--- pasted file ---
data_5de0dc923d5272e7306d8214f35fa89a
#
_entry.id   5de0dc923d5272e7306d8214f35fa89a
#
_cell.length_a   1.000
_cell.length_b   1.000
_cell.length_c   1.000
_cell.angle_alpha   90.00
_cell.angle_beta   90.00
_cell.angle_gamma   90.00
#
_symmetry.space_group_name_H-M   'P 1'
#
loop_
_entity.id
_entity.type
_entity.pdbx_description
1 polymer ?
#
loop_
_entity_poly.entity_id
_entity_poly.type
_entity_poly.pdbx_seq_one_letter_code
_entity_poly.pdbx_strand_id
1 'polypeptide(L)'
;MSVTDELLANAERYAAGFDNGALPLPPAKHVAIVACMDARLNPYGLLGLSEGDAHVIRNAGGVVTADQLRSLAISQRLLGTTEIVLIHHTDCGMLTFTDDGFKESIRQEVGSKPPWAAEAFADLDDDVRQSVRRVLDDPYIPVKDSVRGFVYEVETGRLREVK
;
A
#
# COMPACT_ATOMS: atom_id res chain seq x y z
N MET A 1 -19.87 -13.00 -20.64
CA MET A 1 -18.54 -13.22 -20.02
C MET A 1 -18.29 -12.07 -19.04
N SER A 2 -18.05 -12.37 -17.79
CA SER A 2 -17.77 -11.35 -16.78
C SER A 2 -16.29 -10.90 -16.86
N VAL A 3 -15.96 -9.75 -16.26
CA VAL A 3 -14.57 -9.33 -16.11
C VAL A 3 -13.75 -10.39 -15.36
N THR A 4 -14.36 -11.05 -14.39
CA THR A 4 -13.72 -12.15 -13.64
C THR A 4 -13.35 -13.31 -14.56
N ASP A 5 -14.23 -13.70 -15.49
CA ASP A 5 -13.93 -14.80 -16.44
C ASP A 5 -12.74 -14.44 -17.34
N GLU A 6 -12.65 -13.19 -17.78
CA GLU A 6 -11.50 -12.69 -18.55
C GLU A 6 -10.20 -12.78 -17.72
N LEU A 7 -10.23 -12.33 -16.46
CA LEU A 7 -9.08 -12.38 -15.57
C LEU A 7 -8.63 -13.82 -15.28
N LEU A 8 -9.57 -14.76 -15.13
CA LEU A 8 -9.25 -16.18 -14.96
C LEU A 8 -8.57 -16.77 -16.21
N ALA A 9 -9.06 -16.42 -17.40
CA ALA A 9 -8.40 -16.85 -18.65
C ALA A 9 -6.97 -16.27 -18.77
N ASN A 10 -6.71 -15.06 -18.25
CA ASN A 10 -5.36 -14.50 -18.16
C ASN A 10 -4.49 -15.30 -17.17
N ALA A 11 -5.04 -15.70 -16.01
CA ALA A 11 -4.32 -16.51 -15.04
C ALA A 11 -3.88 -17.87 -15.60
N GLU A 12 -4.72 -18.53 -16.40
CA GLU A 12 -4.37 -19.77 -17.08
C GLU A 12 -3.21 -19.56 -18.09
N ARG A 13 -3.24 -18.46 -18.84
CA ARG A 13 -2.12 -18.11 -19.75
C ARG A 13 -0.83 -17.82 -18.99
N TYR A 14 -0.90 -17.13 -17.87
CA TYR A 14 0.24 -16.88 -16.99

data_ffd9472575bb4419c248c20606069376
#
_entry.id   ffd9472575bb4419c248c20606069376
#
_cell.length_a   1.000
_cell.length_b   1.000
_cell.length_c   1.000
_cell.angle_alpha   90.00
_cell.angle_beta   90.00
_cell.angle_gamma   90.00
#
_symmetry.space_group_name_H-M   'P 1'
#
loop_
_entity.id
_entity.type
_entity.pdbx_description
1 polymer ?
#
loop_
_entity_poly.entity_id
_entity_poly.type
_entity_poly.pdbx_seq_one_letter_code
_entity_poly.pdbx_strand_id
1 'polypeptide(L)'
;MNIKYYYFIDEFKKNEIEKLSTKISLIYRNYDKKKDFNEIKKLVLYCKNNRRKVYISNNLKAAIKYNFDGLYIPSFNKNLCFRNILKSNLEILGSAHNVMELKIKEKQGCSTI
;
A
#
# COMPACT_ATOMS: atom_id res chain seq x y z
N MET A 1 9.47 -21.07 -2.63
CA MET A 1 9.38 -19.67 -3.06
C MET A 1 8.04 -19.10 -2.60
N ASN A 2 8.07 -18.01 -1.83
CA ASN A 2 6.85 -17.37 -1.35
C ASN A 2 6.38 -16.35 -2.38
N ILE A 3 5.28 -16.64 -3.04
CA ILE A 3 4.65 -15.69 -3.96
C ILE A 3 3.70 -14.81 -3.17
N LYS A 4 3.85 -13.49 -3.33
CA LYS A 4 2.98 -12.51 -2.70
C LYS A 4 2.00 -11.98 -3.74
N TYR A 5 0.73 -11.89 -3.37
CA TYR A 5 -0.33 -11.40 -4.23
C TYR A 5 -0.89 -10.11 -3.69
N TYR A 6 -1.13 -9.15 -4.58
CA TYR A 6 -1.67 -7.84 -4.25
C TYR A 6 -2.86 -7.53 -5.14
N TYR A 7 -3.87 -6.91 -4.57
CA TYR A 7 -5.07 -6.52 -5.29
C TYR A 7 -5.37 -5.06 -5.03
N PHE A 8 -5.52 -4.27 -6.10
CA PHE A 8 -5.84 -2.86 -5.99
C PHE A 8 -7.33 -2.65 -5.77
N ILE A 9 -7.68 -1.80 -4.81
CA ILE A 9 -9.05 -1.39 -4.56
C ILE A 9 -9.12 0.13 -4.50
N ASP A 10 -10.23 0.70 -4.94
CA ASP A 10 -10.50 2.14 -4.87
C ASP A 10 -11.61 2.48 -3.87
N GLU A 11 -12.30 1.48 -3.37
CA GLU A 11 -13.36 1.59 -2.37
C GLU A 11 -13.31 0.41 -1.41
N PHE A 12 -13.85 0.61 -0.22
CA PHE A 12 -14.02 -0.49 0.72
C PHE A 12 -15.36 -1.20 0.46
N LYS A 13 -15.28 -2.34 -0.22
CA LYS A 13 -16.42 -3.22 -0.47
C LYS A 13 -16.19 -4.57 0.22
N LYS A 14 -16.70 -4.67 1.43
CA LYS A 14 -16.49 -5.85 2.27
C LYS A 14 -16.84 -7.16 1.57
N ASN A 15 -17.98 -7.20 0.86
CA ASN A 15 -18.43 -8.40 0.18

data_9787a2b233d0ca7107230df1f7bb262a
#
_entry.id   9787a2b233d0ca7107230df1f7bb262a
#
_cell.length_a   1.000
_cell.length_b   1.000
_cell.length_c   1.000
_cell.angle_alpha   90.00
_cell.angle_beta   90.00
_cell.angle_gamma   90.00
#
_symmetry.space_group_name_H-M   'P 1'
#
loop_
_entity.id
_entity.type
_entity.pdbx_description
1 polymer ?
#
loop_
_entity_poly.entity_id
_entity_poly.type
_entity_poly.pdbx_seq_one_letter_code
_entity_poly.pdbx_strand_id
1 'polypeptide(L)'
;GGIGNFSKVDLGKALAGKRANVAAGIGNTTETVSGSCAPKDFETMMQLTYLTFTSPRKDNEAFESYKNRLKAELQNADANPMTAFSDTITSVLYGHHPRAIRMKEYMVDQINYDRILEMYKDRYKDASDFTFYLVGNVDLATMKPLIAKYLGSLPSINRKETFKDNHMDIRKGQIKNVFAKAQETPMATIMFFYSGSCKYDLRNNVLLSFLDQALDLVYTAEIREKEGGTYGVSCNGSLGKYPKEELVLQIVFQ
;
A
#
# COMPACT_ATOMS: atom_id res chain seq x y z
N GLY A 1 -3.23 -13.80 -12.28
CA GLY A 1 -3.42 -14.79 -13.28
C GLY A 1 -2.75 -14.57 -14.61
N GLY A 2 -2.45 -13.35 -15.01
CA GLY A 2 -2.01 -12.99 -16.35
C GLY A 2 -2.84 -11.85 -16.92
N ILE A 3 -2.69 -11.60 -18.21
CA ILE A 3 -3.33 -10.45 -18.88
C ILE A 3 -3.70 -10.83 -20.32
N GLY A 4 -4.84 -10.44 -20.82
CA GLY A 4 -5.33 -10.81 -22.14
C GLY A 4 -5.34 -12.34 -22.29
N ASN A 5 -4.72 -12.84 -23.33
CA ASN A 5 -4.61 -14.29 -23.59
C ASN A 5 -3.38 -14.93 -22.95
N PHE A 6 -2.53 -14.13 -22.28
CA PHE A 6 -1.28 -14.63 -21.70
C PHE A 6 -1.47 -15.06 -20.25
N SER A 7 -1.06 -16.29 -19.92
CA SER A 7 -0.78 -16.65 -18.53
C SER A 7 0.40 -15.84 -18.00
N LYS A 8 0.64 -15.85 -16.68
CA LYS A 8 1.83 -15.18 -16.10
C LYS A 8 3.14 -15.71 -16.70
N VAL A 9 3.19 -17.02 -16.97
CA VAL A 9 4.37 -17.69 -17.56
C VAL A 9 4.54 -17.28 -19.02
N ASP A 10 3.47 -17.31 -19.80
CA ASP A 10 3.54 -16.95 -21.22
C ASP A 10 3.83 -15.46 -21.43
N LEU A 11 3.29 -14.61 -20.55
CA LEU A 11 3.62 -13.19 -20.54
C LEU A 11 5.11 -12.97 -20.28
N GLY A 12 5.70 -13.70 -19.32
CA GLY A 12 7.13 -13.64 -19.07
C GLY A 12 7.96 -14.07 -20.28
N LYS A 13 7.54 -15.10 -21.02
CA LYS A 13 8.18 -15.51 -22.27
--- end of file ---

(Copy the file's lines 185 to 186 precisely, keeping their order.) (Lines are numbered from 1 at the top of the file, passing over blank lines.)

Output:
N GLY A 4 -4.84 -10.44 -20.82
CA GLY A 4 -5.33 -10.81 -22.14